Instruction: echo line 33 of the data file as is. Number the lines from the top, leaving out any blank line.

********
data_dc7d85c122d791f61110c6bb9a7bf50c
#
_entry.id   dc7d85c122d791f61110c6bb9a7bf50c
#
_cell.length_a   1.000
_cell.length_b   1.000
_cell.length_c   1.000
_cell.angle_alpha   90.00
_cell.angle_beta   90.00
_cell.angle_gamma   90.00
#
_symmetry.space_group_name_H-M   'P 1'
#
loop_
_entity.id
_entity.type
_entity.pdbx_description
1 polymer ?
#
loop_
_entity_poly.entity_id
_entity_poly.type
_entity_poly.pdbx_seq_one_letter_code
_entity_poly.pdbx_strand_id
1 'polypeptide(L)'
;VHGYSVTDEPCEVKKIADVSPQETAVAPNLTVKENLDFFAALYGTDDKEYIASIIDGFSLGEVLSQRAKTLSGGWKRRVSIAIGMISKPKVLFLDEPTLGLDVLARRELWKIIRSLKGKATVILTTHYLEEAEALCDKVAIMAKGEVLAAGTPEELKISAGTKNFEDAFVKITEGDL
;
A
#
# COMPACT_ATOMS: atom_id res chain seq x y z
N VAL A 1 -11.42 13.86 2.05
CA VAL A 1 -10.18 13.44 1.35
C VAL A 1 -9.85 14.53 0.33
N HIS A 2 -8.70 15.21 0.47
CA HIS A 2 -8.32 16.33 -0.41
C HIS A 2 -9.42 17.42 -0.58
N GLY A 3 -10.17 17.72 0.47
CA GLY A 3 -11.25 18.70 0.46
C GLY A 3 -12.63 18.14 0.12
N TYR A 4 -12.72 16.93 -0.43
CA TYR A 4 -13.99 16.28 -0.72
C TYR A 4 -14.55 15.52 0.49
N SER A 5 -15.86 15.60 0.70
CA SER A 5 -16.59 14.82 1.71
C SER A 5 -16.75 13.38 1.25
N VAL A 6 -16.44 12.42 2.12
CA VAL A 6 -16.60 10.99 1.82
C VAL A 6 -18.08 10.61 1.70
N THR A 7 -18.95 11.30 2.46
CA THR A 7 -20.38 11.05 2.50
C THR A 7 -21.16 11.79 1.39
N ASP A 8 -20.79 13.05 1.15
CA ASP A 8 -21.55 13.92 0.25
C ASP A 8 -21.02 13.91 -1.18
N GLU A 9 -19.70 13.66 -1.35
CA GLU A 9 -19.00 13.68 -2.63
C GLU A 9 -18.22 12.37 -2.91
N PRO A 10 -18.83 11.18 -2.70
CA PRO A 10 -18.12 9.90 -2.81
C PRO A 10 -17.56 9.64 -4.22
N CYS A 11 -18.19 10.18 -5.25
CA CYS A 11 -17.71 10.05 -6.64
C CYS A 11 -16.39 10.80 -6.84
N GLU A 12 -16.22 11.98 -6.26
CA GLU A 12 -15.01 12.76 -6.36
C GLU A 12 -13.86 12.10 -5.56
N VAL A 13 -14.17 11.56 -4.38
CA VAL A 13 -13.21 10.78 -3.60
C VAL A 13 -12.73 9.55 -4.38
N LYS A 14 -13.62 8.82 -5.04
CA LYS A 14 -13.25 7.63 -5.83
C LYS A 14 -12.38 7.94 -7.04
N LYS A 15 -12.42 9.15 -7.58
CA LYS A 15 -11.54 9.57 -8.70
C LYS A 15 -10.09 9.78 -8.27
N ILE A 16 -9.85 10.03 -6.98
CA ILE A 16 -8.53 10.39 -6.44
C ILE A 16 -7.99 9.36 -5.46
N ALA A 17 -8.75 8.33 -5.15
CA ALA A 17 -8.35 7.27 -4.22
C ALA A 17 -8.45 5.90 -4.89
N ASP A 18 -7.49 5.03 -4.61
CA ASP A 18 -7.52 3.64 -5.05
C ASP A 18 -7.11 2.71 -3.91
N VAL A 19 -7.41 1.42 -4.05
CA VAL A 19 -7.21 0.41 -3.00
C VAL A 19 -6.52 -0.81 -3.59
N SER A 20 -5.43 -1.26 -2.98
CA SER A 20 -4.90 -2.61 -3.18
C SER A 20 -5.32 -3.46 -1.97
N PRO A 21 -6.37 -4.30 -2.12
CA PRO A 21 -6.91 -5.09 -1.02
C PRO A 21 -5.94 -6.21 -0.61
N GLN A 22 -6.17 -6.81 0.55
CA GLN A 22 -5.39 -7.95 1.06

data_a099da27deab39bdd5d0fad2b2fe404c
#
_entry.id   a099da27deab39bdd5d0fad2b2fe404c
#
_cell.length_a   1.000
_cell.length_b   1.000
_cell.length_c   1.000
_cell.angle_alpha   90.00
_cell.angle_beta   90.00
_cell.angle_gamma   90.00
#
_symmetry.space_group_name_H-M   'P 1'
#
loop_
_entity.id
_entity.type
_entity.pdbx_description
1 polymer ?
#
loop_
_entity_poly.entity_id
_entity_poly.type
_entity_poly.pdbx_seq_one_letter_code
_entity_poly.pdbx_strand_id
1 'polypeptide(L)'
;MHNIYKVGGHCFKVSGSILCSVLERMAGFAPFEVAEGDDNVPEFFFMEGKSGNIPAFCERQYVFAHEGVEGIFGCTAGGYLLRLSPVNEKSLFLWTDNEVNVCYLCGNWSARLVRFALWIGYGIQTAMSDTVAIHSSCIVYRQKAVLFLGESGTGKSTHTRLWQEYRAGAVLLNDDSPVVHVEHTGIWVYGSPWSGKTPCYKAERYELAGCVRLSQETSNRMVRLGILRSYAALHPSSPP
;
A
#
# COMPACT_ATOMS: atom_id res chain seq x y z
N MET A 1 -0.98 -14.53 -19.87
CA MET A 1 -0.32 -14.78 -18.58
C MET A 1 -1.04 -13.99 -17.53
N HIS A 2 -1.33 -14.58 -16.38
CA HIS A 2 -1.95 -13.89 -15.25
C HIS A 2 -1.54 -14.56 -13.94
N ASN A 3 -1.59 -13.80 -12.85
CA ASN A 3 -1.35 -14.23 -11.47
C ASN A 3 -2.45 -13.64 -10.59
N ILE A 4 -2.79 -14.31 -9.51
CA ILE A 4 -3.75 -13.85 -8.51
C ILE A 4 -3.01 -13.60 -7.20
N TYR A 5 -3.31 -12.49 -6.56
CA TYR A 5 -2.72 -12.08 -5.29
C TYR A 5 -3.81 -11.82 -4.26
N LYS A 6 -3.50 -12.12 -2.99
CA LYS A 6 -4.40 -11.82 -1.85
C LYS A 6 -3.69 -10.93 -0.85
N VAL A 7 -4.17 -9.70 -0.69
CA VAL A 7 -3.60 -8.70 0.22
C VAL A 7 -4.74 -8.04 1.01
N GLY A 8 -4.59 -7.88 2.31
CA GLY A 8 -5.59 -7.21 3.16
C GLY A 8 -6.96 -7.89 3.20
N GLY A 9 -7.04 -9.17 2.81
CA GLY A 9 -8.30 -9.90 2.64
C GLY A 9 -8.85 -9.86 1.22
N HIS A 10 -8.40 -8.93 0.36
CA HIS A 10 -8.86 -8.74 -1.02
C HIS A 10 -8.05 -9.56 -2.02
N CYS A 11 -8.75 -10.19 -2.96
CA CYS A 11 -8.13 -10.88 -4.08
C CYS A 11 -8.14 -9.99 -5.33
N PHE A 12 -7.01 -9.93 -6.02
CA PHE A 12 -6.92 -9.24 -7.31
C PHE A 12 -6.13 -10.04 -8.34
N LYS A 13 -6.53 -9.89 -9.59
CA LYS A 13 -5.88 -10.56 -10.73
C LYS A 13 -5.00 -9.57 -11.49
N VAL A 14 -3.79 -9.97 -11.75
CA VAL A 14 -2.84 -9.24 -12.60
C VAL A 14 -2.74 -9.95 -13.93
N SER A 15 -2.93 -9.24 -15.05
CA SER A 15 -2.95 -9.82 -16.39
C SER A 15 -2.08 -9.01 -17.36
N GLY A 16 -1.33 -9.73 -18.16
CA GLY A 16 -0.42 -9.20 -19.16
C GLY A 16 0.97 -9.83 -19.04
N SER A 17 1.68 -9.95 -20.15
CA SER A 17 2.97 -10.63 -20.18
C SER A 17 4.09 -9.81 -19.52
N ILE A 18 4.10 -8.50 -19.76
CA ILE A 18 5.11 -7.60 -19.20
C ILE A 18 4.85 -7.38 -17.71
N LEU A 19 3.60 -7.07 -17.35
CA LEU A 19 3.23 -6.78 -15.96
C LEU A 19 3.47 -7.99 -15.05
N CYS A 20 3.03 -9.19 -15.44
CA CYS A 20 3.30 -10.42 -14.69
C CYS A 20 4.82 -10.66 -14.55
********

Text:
C VAL A 1 -9.85 14.53 0.33